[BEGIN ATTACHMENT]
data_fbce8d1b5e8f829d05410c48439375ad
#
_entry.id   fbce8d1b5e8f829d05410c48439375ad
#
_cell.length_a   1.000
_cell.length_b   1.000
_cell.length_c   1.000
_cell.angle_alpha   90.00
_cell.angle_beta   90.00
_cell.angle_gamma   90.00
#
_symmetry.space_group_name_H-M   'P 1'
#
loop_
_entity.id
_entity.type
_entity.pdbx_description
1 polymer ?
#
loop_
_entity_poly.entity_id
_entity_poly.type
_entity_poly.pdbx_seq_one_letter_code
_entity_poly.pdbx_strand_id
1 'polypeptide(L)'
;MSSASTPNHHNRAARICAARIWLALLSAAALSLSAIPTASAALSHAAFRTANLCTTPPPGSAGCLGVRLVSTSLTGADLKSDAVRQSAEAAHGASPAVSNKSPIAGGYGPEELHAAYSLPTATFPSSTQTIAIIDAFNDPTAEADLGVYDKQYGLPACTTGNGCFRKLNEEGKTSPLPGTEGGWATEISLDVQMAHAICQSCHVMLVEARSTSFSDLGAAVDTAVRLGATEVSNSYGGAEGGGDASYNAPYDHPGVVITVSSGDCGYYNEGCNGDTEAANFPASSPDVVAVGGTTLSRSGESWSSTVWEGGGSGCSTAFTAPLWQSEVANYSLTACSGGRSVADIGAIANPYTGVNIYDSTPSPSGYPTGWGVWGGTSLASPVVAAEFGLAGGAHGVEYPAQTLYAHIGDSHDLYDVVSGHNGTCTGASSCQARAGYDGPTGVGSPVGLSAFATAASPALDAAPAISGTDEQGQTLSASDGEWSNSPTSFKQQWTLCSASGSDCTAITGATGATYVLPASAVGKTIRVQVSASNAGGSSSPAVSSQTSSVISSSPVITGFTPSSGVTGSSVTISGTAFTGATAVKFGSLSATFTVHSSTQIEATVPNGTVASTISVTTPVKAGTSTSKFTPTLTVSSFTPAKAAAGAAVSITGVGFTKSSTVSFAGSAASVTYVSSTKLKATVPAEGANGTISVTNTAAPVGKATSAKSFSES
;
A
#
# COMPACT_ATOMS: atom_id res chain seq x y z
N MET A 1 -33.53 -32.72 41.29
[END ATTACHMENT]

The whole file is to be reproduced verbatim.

data_fbce8d1b5e8f829d05410c48439375ad
#
_entry.id   fbce8d1b5e8f829d05410c48439375ad
#
_cell.length_a   1.000
_cell.length_b   1.000
_cell.length_c   1.000
_cell.angle_alpha   90.00
_cell.angle_beta   90.00
_cell.angle_gamma   90.00
#
_symmetry.space_group_name_H-M   'P 1'
#
loop_
_entity.id
_entity.type
_entity.pdbx_description
1 polymer ?
#
loop_
_entity_poly.entity_id
_entity_poly.type
_entity_poly.pdbx_seq_one_letter_code
_entity_poly.pdbx_strand_id
1 'polypeptide(L)'
;MSSASTPNHHNRAARICAARIWLALLSAAALSLSAIPTASAALSHAAFRTANLCTTPPPGSAGCLGVRLVSTSLTGADLKSDAVRQSAEAAHGASPAVSNKSPIAGGYGPEELHAAYSLPTATFPSSTQTIAIIDAFNDPTAEADLGVYDKQYGLPACTTGNGCFRKLNEEGKTSPLPGTEGGWATEISLDVQMAHAICQSCHVMLVEARSTSFSDLGAAVDTAVRLGATEVSNSYGGAEGGGDASYNAPYDHPGVVITVSSGDCGYYNEGCNGDTEAANFPASSPDVVAVGGTTLSRSGESWSSTVWEGGGSGCSTAFTAPLWQSEVANYSLTACSGGRSVADIGAIANPYTGVNIYDSTPSPSGYPTGWGVWGGTSLASPVVAAEFGLAGGAHGVEYPAQTLYAHIGDSHDLYDVVSGHNGTCTGASSCQARAGYDGPTGVGSPVGLSAFATAASPALDAAPAISGTDEQGQTLSASDGEWSNSPTSFKQQWTLCSASGSDCTAITGATGATYVLPASAVGKTIRVQVSASNAGGSSSPAVSSQTSSVISSSPVITGFTPSSGVTGSSVTISGTAFTGATAVKFGSLSATFTVHSSTQIEATVPNGTVASTISVTTPVKAGTSTSKFTPTLTVSSFTPAKAAAGAAVSITGVGFTKSSTVSFAGSAASVTYVSSTKLKATVPAEGANGTISVTNTAAPVGKATSAKSFSES
;
A
#
# COMPACT_ATOMS: atom_id res chain seq x y z
N MET A 1 -33.53 -32.72 41.29